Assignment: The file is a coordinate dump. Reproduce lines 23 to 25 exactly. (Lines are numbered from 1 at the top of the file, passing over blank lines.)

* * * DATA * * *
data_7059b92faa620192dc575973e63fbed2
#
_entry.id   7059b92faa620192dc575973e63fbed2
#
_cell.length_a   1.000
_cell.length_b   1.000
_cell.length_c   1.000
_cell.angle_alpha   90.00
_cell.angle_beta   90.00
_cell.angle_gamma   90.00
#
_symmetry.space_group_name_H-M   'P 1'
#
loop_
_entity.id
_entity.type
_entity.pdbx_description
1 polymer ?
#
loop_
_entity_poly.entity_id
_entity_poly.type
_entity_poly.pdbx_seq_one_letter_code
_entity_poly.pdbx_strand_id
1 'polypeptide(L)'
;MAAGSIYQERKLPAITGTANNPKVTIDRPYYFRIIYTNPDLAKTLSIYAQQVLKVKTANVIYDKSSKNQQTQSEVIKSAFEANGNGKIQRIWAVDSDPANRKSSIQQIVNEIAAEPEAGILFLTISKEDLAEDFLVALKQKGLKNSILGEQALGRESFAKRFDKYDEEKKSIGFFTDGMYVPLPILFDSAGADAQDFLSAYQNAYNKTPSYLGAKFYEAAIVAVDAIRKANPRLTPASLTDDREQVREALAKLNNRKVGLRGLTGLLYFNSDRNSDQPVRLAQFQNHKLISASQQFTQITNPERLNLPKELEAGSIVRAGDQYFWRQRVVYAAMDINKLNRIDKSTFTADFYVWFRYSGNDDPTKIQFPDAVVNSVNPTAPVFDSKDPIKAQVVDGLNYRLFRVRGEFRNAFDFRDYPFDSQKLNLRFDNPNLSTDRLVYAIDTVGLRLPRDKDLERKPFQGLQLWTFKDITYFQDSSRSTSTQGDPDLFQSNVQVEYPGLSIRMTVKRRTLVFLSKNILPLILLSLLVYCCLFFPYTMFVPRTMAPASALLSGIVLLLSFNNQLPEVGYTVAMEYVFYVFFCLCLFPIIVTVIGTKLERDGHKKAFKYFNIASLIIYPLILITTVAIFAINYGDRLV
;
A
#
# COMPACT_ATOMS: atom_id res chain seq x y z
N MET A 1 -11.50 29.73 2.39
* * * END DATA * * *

_entity_poly.pdbx_seq_one_letter_code
_entity_poly.pdbx_strand_id
1 'polypeptide(L)'